Growing up in the Los Angeles area during the eighties, besides giving you a front row seat to the birth of modern alternative music, put you face to face with emergence of home computers and video game consoles. One of the most popular pieces of vintage electronics is getting a relaunch and reboot. The Commodore 64 is coming back and with that in mind, the following is the list of essential Commodore role playing games.
Ultima IV: Quest of the Avatar: Ultima IV makes the top spot on this list because of all of its elements associated with a quality RPG today. Ultima IV was released by Origin Systems in 1986. Ultima was the first sandbox RPG. This allowed you to go wherever you wanted and it even had branching dialogue. While the graphics weren’t top of the line, even in the eighties, it was a serviceable method of allowing the player to choose how and where they wanted to go, do or say.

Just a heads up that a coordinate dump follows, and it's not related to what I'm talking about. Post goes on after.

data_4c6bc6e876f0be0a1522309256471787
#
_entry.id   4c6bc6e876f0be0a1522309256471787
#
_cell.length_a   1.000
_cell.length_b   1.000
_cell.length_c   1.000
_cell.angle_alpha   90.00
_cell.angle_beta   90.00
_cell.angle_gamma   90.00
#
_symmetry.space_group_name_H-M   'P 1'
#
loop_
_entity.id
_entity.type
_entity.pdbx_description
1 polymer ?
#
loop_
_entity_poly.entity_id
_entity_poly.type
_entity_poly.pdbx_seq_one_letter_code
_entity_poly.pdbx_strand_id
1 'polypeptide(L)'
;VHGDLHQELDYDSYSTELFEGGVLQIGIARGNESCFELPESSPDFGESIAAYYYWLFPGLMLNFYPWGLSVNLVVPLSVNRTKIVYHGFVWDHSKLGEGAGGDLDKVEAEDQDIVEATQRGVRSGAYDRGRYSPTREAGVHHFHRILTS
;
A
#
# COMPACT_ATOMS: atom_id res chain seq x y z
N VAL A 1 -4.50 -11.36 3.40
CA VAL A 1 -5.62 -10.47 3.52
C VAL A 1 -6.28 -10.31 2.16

Bard’s Tale: Bards Tale gave you an animated first person window on your interface screen that also showed you what was going on and your party. This game, while compelling was difficult and time consuming. It required you to make your own map on graph paper to be able to keep track of where you were. It was one of the most notable early turn-based combat RPGs that required some grinding.
Pool of Radiance: While Pool of Radiance is very similar to Bard’s Tale, it is the first official Dungeons and Dragons game. Many of the elements are exactly the same as the previous game but it was licensed and the beginning of the Advanced Dungeons and Dragons series of games.
Below the Root: Below the Root is based on a series of fantasy books by Zilpha Keatley Snyder. This game was one of the first that allowed you to create your character’s gender, age, race and initial skills. It is also the most notable early action RPG and a precursor to the style of the modern Legend of Zelda series.
Wasteland: Wasteland was released in 1988 by Interplay and published by Electronic Arts. It is widely considered the father of the Fallout series of games. It was post-apocalyptic and adult enough to require a PG-13 sticker on its box. Many situations had multiple solutions and non-player characters had situational dialogue.
The new Commodore 64 will come with a classic emulator and preorders will start shipping this month. Some Commodore 64 games are also available for download on the Nintendo Wii.